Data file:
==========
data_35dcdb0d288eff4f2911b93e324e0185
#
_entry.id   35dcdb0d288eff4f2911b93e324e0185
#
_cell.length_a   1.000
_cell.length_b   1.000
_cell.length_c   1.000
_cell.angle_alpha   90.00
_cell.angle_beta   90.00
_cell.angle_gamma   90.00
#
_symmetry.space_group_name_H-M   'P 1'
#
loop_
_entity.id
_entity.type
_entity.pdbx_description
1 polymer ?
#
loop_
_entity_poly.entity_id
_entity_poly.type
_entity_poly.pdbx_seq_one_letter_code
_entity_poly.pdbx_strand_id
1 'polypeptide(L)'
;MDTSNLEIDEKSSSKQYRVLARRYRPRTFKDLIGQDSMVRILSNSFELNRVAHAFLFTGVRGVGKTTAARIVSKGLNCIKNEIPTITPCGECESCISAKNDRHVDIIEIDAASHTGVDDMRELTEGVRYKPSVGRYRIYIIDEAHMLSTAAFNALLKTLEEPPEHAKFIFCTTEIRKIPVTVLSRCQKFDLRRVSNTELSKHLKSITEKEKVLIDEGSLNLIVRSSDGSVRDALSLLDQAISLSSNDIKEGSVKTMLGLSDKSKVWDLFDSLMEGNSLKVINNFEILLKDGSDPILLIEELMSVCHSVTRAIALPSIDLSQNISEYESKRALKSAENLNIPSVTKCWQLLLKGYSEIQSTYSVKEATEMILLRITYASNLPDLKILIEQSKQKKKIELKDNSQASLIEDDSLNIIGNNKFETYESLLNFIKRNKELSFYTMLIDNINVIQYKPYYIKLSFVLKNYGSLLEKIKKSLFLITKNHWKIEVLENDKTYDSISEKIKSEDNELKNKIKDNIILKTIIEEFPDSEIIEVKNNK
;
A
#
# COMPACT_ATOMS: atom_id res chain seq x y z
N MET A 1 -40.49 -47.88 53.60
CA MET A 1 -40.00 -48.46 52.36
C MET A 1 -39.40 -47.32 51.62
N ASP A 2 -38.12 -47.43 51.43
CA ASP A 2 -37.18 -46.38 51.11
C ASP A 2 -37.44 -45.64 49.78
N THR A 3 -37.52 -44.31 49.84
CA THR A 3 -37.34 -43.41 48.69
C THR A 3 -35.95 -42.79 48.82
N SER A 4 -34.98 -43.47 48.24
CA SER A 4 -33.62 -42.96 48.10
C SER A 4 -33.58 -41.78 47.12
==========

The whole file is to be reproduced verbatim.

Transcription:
data_35dcdb0d288eff4f2911b93e324e0185
#
_entry.id   35dcdb0d288eff4f2911b93e324e0185
#
_cell.length_a   1.000
_cell.length_b   1.000
_cell.length_c   1.000
_cell.angle_alpha   90.00
_cell.angle_beta   90.00
_cell.angle_gamma   90.00
#
_symmetry.space_group_name_H-M   'P 1'
#
loop_
_entity.id
_entity.type
_entity.pdbx_description
1 polymer ?
#
loop_
_entity_poly.entity_id
_entity_poly.type
_entity_poly.pdbx_seq_one_letter_code
_entity_poly.pdbx_strand_id
1 'polypeptide(L)'
;MDTSNLEIDEKSSSKQYRVLARRYRPRTFKDLIGQDSMVRILSNSFELNRVAHAFLFTGVRGVGKTTAARIVSKGLNCIKNEIPTITPCGECESCISAKNDRHVDIIEIDAASHTGVDDMRELTEGVRYKPSVGRYRIYIIDEAHMLSTAAFNALLKTLEEPPEHAKFIFCTTEIRKIPVTVLSRCQKFDLRRVSNTELSKHLKSITEKEKVLIDEGSLNLIVRSSDGSVRDALSLLDQAISLSSNDIKEGSVKTMLGLSDKSKVWDLFDSLMEGNSLKVINNFEILLKDGSDPILLIEELMSVCHSVTRAIALPSIDLSQNISEYESKRALKSAENLNIPSVTKCWQLLLKGYSEIQSTYSVKEATEMILLRITYASNLPDLKILIEQSKQKKKIELKDNSQASLIEDDSLNIIGNNKFETYESLLNFIKRNKELSFYTMLIDNINVIQYKPYYIKLSFVLKNYGSLLEKIKKSLFLITKNHWKIEVLENDKTYDSISEKIKSEDNELKNKIKDNIILKTIIEEFPDSEIIEVKNNK
;
A
#
# COMPACT_ATOMS: atom_id res chain seq x y z
N MET A 1 -40.49 -47.88 53.60
CA MET A 1 -40.00 -48.46 52.36
C MET A 1 -39.40 -47.32 51.62
N ASP A 2 -38.12 -47.43 51.43
CA ASP A 2 -37.18 -46.38 51.11
C ASP A 2 -37.44 -45.64 49.78
N THR A 3 -37.52 -44.31 49.84
CA THR A 3 -37.34 -43.41 48.69
C THR A 3 -35.95 -42.79 48.82
N SER A 4 -34.98 -43.47 48.24
CA SER A 4 -33.62 -42.96 48.10
C SER A 4 -33.58 -41.78 47.12